Contact l Sitemap

home industries issues reasearch weblog press

Home  » Issues » Executive Compensation

UK: Tesco investors attack executive bonus plan

by Karen AttwoodThe Independent
June 30th, 2007

Anger is mounting over a new bonus scheme at Tesco that will reward chief executive Sir Terry Leahy with a 11.5m windfall if the supermarket group's US venture Fresh & Easy succeeds.

One in six Tesco shareholders have refused to back the scheme, it emerged at the company's annual meeting yesterday.

The Fresh & Easy convenience outlets are due to open in Los Angeles, Phoenix, San Diego and Las Vegas from November and the company aims to have 250 stores by the end of 2008.

More than 16 per cent of the proxy votes sent into the supermaket before its AGMwere not in favour of the remuneration package, which has also been criticised by the corporate governance body, Pirc, as "excessive".

The supermarket also came under fire from shareholders yesterday over the conditions of workers employed by some of its overseas suppliers. South African fruit picker Gertruida Baartman, who first confronted the board last year, attended the AGM in central London again, holding a single share supplied by anti-poverty agency ActionAid. She said little had changed in working conditions at the Tesco supplier that employs her, and claimed that the supermarket had broken its promise to ensure she wouldn't face recriminations for speaking out as she was sacked shortly after.

She has since got her job back due to the intervention of trade union groups.

Ms Baartman said: "It would take me four hours to earn enough money to buy a bag of Tesco pears that sell in the UK for 1.39."

Mr Leahy, who received 4.62m in cash and shares last year, would benefit from up to 2.5 million shares under the New Business Incentive Plan if Tesco cracks the US.

Tim Mason, the president of the US operations and chief executive of Fresh & Easy, has defended the remuneration scheme and said the US business was Sir Terry's idea. He said the Tesco chief wrote the business plan with the working title Fresh & Easy more than two years ago.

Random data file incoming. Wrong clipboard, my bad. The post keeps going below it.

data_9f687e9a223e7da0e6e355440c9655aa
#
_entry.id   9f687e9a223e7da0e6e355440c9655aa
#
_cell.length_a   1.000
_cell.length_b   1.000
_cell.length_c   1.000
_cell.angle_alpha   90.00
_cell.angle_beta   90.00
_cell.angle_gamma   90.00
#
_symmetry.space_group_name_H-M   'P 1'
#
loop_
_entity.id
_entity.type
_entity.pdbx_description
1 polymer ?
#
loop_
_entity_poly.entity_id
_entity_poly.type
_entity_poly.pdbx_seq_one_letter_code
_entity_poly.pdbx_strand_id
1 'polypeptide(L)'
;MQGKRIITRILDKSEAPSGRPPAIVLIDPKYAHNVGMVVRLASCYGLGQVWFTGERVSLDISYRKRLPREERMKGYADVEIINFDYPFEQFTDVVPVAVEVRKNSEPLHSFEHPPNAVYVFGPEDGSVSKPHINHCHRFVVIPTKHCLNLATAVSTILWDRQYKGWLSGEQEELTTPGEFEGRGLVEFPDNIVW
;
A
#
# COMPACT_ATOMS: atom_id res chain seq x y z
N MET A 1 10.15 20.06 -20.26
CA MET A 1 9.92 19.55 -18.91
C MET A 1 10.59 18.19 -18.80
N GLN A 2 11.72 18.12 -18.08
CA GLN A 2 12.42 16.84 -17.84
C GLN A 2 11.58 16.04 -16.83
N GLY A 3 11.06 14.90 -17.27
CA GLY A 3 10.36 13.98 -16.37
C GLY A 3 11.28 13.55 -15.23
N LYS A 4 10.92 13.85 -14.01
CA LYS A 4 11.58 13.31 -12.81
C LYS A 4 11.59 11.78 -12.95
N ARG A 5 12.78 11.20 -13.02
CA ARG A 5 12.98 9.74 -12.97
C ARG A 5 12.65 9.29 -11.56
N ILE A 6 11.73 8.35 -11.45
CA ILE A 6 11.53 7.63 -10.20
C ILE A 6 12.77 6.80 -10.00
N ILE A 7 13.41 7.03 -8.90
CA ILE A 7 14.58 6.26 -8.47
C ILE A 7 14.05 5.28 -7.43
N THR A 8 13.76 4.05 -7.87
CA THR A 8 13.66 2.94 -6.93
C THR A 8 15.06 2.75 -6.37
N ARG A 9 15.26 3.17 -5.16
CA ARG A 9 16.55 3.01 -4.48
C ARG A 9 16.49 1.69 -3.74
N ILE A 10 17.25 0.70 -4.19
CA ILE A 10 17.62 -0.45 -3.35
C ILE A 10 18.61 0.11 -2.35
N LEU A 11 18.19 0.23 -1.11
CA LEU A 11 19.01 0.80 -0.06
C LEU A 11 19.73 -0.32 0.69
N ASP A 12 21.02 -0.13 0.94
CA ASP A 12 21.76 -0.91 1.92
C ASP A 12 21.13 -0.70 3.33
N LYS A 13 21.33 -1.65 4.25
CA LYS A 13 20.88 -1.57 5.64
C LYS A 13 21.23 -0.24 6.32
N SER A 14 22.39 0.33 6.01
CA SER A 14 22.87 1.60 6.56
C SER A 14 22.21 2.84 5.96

Mr Mason said the chain would differentiate itself from its home-grown competitors by offering healthy convenience foods for families. "Modern supermarket shopping in the US does not always reflect modern life in America," he added.

The New Economics Foundation, a think-tank, called on the Competition Commission yesterday to include an assessment of evidence of Tesco's "growing level of dominance" and the plight of workers overseas in its inquiry into the major supermarkets.

Policy director Andrew Simms said it would take "more than 47,000 years for one of the Bangladeshi workers, who earns about 5p an hour making garments for sale in Tesco, to earn what Sir Terry was paid last year - and that does not include the chief executives' extra share award".

This site contains copyrighted material the use of which has not always been specifically authorized by the copyright owner. We are making such material available in our efforts to advance understanding of environmental, political, human rights, economic, democracy, scientific, and social justice issues, etc. We believe this constitutes a 'fair use' of any such copyrighted material as provided for in section 107 of the US Copyright Law. In accordance with Title 17 U.S.C. Section 107, the material on this site is distributed without profit to those who have expressed a prior interest in receiving the included information for research and educational purposes. For more information go to: If you wish to use copyrighted material from this site for purposes of your own that go beyond 'fair use', you must obtain permission from the copyright owner.